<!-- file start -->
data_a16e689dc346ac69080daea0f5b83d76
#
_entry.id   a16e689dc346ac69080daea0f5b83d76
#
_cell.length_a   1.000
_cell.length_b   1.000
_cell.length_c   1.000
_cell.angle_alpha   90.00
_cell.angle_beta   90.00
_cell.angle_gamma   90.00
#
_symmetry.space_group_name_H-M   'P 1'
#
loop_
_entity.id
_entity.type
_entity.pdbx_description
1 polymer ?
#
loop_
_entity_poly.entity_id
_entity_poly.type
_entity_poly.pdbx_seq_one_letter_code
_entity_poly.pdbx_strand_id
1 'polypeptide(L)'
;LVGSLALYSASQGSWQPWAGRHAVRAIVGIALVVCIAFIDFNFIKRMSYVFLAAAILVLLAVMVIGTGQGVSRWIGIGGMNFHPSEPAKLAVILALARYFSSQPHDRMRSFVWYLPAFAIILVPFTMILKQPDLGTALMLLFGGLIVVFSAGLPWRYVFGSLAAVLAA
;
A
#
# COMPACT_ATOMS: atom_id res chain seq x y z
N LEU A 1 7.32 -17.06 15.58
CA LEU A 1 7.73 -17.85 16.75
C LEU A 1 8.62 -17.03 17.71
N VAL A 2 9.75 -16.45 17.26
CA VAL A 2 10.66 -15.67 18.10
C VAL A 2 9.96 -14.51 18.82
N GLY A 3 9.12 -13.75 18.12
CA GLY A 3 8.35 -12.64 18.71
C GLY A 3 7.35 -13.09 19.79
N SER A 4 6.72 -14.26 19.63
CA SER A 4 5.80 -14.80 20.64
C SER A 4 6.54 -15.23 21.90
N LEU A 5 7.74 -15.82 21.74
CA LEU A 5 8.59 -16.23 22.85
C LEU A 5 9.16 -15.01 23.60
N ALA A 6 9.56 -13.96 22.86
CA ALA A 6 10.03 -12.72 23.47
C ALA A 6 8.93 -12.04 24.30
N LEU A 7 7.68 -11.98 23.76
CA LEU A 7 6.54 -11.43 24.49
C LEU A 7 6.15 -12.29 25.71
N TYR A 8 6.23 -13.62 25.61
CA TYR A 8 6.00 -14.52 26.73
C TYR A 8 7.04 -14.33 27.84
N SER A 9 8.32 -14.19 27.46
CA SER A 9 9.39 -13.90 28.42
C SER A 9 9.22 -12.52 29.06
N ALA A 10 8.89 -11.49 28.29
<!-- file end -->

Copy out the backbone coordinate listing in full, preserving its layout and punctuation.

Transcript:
data_a16e689dc346ac69080daea0f5b83d76
#
_entry.id   a16e689dc346ac69080daea0f5b83d76
#
_cell.length_a   1.000
_cell.length_b   1.000
_cell.length_c   1.000
_cell.angle_alpha   90.00
_cell.angle_beta   90.00
_cell.angle_gamma   90.00
#
_symmetry.space_group_name_H-M   'P 1'
#
loop_
_entity.id
_entity.type
_entity.pdbx_description
1 polymer ?
#
loop_
_entity_poly.entity_id
_entity_poly.type
_entity_poly.pdbx_seq_one_letter_code
_entity_poly.pdbx_strand_id
1 'polypeptide(L)'
;LVGSLALYSASQGSWQPWAGRHAVRAIVGIALVVCIAFIDFNFIKRMSYVFLAAAILVLLAVMVIGTGQGVSRWIGIGGMNFHPSEPAKLAVILALARYFSSQPHDRMRSFVWYLPAFAIILVPFTMILKQPDLGTALMLLFGGLIVVFSAGLPWRYVFGSLAAVLAA
;
A
#
# COMPACT_ATOMS: atom_id res chain seq x y z
N LEU A 1 7.32 -17.06 15.58
CA LEU A 1 7.73 -17.85 16.75
C LEU A 1 8.62 -17.03 17.71
N VAL A 2 9.75 -16.45 17.26
CA VAL A 2 10.66 -15.67 18.10
C VAL A 2 9.96 -14.51 18.82
N GLY A 3 9.12 -13.75 18.12
CA GLY A 3 8.35 -12.64 18.71
C GLY A 3 7.35 -13.09 19.79
N SER A 4 6.72 -14.26 19.63
CA SER A 4 5.80 -14.80 20.64
C SER A 4 6.54 -15.23 21.90
N LEU A 5 7.74 -15.82 21.74
CA LEU A 5 8.59 -16.23 22.85
C LEU A 5 9.16 -15.01 23.60
N ALA A 6 9.56 -13.96 22.86
CA ALA A 6 10.03 -12.72 23.47
C ALA A 6 8.93 -12.04 24.30
N LEU A 7 7.68 -11.98 23.76
CA LEU A 7 6.54 -11.43 24.49
C LEU A 7 6.15 -12.29 25.71
N TYR A 8 6.23 -13.62 25.61
CA TYR A 8 6.00 -14.52 26.73
C TYR A 8 7.04 -14.33 27.84
N SER A 9 8.32 -14.19 27.46
CA SER A 9 9.39 -13.90 28.42
C SER A 9 9.22 -12.52 29.06
N ALA A 10 8.89 -11.49 28.29